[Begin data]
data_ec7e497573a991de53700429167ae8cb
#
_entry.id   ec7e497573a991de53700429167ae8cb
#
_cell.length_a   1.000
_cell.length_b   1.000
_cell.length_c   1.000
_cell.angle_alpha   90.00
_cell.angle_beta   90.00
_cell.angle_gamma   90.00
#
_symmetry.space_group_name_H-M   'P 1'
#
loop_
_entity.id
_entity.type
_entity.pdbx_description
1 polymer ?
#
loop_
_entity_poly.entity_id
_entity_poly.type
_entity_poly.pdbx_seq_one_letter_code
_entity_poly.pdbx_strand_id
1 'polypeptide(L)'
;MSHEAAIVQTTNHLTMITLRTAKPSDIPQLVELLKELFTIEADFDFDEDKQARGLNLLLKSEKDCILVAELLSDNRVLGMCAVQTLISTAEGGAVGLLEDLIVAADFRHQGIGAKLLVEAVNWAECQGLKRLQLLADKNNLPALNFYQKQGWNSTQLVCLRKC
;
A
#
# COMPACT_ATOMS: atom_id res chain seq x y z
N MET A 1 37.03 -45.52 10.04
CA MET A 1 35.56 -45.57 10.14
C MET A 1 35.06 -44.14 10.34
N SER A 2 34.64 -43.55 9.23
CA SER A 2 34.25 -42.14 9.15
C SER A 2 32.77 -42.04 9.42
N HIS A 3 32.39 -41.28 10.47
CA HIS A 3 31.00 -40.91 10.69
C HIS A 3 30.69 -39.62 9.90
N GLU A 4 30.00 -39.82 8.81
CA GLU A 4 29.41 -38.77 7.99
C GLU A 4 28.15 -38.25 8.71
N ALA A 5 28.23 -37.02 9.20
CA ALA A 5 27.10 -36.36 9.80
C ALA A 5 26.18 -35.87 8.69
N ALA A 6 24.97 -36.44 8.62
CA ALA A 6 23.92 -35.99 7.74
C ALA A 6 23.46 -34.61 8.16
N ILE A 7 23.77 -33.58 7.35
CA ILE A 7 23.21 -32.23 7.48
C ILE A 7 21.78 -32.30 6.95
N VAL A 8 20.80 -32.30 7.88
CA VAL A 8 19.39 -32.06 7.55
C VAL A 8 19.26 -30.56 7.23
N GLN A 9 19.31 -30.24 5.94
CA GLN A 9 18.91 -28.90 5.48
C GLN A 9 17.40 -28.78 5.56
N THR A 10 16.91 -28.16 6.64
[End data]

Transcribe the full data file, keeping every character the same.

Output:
data_ec7e497573a991de53700429167ae8cb
#
_entry.id   ec7e497573a991de53700429167ae8cb
#
_cell.length_a   1.000
_cell.length_b   1.000
_cell.length_c   1.000
_cell.angle_alpha   90.00
_cell.angle_beta   90.00
_cell.angle_gamma   90.00
#
_symmetry.space_group_name_H-M   'P 1'
#
loop_
_entity.id
_entity.type
_entity.pdbx_description
1 polymer ?
#
loop_
_entity_poly.entity_id
_entity_poly.type
_entity_poly.pdbx_seq_one_letter_code
_entity_poly.pdbx_strand_id
1 'polypeptide(L)'
;MSHEAAIVQTTNHLTMITLRTAKPSDIPQLVELLKELFTIEADFDFDEDKQARGLNLLLKSEKDCILVAELLSDNRVLGMCAVQTLISTAEGGAVGLLEDLIVAADFRHQGIGAKLLVEAVNWAECQGLKRLQLLADKNNLPALNFYQKQGWNSTQLVCLRKC
;
A
#
# COMPACT_ATOMS: atom_id res chain seq x y z
N MET A 1 37.03 -45.52 10.04
CA MET A 1 35.56 -45.57 10.14
C MET A 1 35.06 -44.14 10.34
N SER A 2 34.64 -43.55 9.23
CA SER A 2 34.25 -42.14 9.15
C SER A 2 32.77 -42.04 9.42
N HIS A 3 32.39 -41.28 10.47
CA HIS A 3 31.00 -40.91 10.69
C HIS A 3 30.69 -39.62 9.90
N GLU A 4 30.00 -39.82 8.81
CA GLU A 4 29.41 -38.77 7.99
C GLU A 4 28.15 -38.25 8.71
N ALA A 5 28.23 -37.02 9.20
CA ALA A 5 27.10 -36.36 9.80
C ALA A 5 26.18 -35.87 8.69
N ALA A 6 24.97 -36.44 8.62
CA ALA A 6 23.92 -35.99 7.74
C ALA A 6 23.46 -34.61 8.16
N ILE A 7 23.77 -33.58 7.35
CA ILE A 7 23.21 -32.23 7.48
C ILE A 7 21.78 -32.30 6.95
N VAL A 8 20.80 -32.30 7.88
CA VAL A 8 19.39 -32.06 7.55
C VAL A 8 19.26 -30.56 7.23
N GLN A 9 19.31 -30.24 5.94
CA GLN A 9 18.91 -28.90 5.48
C GLN A 9 17.40 -28.78 5.56
N THR A 10 16.91 -28.16 6.64